I also believe the agenda was very well organized. As usual, I would say that an extra day would have been helpful – but I think that if there had been that extra day, then I would still have said the same! But the facilitator did a great job at timekeeping, and there were also many opportunities for discussion over lunch and dinner, and during the coffee breaks.
I also appreciated getting to meet with people in person, because we've been meeting remotely for a long time with COVID and so on. I realize this may have been more difficult for other participants – for me, since I live in Italy just a few hours away from Rome, it was very convenient and much more valuable than just connecting online.
Vignola-Gagné: In terms of organization, and connecting from Canada, I was really impressed by the seamless integration of virtual platforms within the hybrid format. The flow was perfect and interactive activities treated virtual and in-person participants equally.
In terms of content, the Guidelines and the workshop have really gotten me thinking more about the process evaluation versus performance evaluation distinction. I’ve been toying with the approach of a process-oriented bibliometrics practice. We’ve been moving in that direction for a time, the basic pieces were already in place, but that distinction is really helping me connect the dots and put a name to it.
Q: What did you find the most exciting (eg. sessions, people, case studies)?
Bonaiuti: One thing was the presentations on the ways that colleagues from other organizations are approaching the topic – particularly those that had worked with the CGIAR before and were able to put their views into our context. I also enjoyed the sessions that were dedicated to group work, and the fact that each group was composed of people from various organizations.
Vignola-Gagné: The one thing you do miss when joining virtually is the full set of interactions that make up an in-person conference, so I can only comment on the formal sessions I attended. Coming in from outside CGIAR and still learning about CGIAR research, I was actually very impressed with some of the more traditional presentations by seasoned CGIAR researchers that tracked the deep history of societal engagement at the centers. Having encountered some scepticism that research could really actively focus on improving our societies and environments recently, it was reinvigorating to see research teams that actively want and do engagement, rather than see this as just a funder’s requirement.
Q: What will you take forward into your work? Where/how?
Bonaiuti: I will take forward my curiosity about testing the indicators that were proposed by Science-Metrix, and seeing whether they can be easily tracked.
I would also like to think more about how those indicators can be communicated, because one of the main problems that I think we face in general with the scientific community is that the evaluation is always something that comes at the end. Even if we try to do evaluation in real time, we’re not always paying attention to the real added value of an evaluation to learn something or to get something back that can help us to better manage our research programs.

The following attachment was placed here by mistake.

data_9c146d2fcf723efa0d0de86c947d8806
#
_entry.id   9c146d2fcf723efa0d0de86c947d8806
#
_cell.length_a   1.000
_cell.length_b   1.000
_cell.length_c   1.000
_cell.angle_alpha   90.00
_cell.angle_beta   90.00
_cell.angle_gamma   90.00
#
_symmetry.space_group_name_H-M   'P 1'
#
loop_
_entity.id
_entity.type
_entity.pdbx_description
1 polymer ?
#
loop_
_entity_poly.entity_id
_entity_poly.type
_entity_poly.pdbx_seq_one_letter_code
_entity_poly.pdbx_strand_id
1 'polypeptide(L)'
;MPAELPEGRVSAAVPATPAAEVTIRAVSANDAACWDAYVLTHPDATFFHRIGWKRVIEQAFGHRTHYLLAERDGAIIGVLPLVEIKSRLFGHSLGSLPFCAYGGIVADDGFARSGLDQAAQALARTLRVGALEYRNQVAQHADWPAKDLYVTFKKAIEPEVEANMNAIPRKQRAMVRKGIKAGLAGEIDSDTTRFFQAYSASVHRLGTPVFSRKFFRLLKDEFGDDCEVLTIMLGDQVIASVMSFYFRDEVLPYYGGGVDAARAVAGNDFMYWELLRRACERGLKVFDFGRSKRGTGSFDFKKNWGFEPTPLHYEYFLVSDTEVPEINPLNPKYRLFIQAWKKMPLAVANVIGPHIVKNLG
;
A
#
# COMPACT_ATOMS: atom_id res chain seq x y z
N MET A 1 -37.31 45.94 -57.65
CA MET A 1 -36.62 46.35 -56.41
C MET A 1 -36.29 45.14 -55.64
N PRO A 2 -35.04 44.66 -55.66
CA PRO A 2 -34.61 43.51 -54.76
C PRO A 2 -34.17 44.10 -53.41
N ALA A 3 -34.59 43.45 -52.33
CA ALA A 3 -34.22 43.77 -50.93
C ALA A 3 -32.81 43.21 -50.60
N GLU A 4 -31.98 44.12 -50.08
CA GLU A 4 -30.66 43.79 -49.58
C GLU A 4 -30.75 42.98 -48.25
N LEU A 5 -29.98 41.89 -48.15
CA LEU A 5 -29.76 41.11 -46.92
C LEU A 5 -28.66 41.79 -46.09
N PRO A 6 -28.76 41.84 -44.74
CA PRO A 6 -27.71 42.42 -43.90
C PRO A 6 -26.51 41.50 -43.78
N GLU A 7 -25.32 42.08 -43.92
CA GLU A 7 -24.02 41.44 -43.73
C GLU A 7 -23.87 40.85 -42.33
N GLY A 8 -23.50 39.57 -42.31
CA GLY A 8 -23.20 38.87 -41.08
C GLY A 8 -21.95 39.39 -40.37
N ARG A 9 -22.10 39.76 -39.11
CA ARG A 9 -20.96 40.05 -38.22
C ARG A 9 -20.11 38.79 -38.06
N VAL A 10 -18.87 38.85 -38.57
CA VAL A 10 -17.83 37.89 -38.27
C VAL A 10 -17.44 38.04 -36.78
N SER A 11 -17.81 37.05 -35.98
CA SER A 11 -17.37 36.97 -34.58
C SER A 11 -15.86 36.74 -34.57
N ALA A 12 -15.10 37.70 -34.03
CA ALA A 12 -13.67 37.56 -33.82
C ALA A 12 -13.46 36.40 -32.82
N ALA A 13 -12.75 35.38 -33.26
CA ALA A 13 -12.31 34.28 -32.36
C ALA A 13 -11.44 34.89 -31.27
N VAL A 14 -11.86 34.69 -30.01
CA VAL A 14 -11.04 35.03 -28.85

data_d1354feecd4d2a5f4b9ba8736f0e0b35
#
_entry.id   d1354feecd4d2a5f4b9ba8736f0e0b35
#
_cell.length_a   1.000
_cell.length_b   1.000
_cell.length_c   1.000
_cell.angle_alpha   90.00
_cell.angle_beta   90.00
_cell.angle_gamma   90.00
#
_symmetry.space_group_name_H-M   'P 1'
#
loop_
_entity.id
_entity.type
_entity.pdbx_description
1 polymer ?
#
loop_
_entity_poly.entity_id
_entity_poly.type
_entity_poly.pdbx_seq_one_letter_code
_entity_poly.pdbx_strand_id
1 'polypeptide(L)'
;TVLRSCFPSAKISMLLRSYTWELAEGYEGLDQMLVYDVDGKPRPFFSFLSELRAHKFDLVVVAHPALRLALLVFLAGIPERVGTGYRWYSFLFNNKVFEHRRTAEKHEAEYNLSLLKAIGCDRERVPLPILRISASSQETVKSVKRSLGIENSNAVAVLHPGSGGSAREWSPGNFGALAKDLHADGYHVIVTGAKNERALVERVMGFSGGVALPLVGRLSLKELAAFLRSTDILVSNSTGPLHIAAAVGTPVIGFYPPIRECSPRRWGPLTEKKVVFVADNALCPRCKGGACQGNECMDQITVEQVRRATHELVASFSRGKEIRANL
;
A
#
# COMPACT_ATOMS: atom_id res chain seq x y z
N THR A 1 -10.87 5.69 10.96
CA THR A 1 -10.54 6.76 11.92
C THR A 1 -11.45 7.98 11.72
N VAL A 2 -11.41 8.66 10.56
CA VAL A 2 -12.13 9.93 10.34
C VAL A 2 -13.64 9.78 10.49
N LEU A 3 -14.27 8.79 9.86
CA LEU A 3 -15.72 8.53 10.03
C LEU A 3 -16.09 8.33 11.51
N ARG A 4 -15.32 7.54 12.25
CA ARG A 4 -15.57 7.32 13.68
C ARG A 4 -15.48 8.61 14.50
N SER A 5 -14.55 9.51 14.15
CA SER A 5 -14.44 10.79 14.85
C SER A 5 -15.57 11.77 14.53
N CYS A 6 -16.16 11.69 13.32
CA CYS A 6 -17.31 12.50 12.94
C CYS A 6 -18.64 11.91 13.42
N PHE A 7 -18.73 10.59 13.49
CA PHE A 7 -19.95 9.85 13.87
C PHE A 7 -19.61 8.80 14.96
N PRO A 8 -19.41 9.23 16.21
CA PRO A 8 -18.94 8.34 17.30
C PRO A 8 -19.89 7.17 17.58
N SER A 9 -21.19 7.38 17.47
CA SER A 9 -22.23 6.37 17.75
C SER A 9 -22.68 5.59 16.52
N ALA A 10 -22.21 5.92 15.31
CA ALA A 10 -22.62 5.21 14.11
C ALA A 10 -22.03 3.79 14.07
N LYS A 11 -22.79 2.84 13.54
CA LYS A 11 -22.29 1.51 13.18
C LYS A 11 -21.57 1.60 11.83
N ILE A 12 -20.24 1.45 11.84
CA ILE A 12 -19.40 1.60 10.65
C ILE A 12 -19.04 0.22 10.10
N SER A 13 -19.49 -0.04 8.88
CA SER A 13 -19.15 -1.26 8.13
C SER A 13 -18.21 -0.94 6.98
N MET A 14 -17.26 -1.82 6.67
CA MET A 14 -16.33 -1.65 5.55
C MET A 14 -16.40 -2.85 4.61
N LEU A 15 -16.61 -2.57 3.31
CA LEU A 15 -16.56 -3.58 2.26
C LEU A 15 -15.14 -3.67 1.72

So, one of the things I want to bring back is to reflect more on how to frame these indicators in a way that clearly shows colleagues how they can help them in their work. Evaluation is not just about somebody else wanting to evaluate you: it’s also about wanting to evaluate yourself to then improve.
I agree with Enrico that there is a general need for better practices in communicating bibliometrics findings to researchers and other stakeholders. The problem is compounded by the familiarity of many with author-level or publication-level metrics. You need different interpretative habits when considering how your teams’ outputs contribute to more collective achievements and outcomes, at the program level.
I also agree that the different timelines for outputs, outcomes and impact can be confusing. When considering your next move as a researcher or program manager, you need to take simultaneously integrate evidence in process from ongoing activities, outputs from projects concluded two years ago, outcomes from projects concluded five years ago, and societal impacts from projects concluded ten years ago or more. There is no easy way forward that I see here to tackle this challenge, but as we get better at capturing and communicating the long-term societal achievements of research, I think this will progressively raise interest in understanding this complexity.
Q: Are there any other ways in which you would like to continue engaging with IAES/Evaluation and CGIAR on this topic, and around the Guidelines? If so, what?
Bonaiuti: I would love to support similar workshops to take place – at least a couple of times a year – where we bring in people with different views. It's a very rich experience; sometimes I think we put so much focus on the to-do list that we don't use the opportunities to learn ourselves.